Almost twenty years ago, I briefly explored selling fine-art prints on the craft-fair circuit. Although there are many photographers who are quite successful selling work that way, I was not one of them. My first efforts failed miserably since I tried to sell my existing images of documentary subjects as well as my images of the play of light and shadow. After that, I carefully studied the work of other photographers who succeeded at selling fine-art prints on the craft-fair circuit. I then went out and made a series of landscapes of the Delaware Water Gap National Recreation Area, where I was living (and trying to sell work via craft fairs.) That worked no better.
I learned that a huge component of the craft-fair circuit is having a wide range of work in a lot of different sizes for buyers who are willing to only spend a certain amount of money. An equally important aspect of the craft-fair circuit is having the personality to sell your work to complete strangers. A bubbly, sales-person demeanor is not my strong suit so…..
Looking carefully, my correspondent’s questions can be roughly divided into a focus on the business/mechanics of selling prints as compared to the conceptual/artistic issues created by selling such prints. The former are relatively easy to define and even resolve. The latter issue are much more complex. I think the most important question he asked was “Would moving in this direction alter my work? …would it shift my perspective toward what I think will sell in those settings and away from what I perceive to be my creativity and artistry?”
The answer to that is absolutely! Every market for photography does that, whether overtly commercial or supposedly fine-art! Any artist who sells their work on the contemporary market is subject to the subtle (and sometimes overt) pressures of the market. Artists who say otherwise are simply deluding themselves! Some artists are able to push back more than others in terms of keeping market forces at a distance but all answer to that market (me included.) Doing what I do, stock photography, is the ultimate example of responding to market forces so I am comfortable in that situation.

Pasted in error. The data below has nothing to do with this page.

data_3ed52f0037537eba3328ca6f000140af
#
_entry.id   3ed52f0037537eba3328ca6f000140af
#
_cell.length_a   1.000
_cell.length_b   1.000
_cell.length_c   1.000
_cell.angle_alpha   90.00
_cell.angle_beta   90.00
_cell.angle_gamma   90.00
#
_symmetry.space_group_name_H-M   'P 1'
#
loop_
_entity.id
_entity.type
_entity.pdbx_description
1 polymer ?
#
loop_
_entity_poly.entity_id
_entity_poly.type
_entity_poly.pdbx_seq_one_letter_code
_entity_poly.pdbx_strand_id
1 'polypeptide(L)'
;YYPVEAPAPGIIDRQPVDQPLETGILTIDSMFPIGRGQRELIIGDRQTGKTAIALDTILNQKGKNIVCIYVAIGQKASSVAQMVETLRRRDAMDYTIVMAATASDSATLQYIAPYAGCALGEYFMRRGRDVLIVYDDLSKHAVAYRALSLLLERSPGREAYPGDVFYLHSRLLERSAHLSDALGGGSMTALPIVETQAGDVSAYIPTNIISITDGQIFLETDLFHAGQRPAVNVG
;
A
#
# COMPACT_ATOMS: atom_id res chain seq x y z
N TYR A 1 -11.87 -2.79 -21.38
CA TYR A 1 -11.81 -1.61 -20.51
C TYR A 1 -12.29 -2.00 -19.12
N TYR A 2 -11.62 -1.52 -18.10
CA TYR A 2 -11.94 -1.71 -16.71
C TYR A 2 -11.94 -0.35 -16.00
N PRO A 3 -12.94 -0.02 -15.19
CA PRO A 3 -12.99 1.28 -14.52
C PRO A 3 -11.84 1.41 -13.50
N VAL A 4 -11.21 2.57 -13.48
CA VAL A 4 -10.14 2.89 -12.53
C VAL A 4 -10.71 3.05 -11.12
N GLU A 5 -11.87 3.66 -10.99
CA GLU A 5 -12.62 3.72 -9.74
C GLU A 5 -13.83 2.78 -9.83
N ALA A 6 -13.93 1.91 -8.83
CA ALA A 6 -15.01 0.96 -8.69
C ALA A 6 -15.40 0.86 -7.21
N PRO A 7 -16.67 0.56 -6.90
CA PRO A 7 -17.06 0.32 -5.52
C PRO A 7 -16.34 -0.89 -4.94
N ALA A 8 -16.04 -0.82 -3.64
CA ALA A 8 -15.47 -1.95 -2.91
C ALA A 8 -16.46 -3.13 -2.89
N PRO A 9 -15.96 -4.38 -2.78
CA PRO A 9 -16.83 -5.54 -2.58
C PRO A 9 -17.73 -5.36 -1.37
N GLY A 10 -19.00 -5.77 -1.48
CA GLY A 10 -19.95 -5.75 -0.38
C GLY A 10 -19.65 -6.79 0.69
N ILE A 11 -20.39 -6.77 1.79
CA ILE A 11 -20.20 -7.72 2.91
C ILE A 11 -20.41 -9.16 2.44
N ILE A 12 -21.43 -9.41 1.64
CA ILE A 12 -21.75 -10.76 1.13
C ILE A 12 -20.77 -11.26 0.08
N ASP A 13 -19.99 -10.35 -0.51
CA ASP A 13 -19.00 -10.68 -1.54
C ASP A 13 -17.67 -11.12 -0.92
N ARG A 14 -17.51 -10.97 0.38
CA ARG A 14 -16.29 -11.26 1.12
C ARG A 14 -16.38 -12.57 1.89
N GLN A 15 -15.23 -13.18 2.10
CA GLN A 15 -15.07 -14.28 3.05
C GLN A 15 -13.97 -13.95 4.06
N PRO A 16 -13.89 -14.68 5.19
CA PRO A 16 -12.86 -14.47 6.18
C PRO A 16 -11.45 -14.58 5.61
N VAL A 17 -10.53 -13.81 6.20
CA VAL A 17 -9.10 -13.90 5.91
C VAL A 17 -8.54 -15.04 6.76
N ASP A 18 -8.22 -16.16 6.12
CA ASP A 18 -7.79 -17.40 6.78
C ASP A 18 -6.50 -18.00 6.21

The sole exception to this is an artist like Atget, who worked on his own, shared his work with no larger market when he was alive (and died in poverty.) His work only became “art” with substantive commercial value, after he was dead. The photographer Berenice Abbott was the one who rescued his work (and artistic reputation) bringing it to the attention of curators and the fine-art print market.
I would not think about one market being “better” than another in terms of snob value (though rest assured many people do just that.) I would look at the various markets in terms of their respective strengths and weaknesses. Whichever one works best for a given artist is the one to gravitate towards.
The fine-art gallery market appears to be more attractive at the outset but, it is viciously competitive, incredibly temperamental and ever in flux. A lot of success in that market is based on networking and connections. The social undercurrent of the fine-art photography world bears a shocking resemblance to the worst aspects of high school, cliques and groups of “in people.” (This comes from someone who was always on the “out.”)
I am aware this comment is self-serving, but if you look at the history of photography you will see that what I call the “contemporary anointing mechanism” is dreadfully inaccurate. What is deemed important at any one moment in the history of any given creative pursuit is rarely what stands the test of time.
The museum market is even tougher since the time cycles that museums use are much greater, the money involved is less and the artist’s who are “anointed“ as important are fewer. Success in the museum market is often a function of repeated success in the fine-art market as well as a patience, networking (and dumb luck.)
So for me, personally, I occasionally exhibit in museums and even more rarely show my work in galleries. Craft fairs are not on my radar at all. That is what I have chosen to do, based on personal experience, and many failed attempts.
So, when it comes to selling prints, for love or money, it all depends on the personality of the photographer. Each venue has it strengths and weaknesses. Whether craft-fairs, fine art galleries or museums, depending on who you are, each and everyone one of them can be thought of as the good, the bad and the ugly.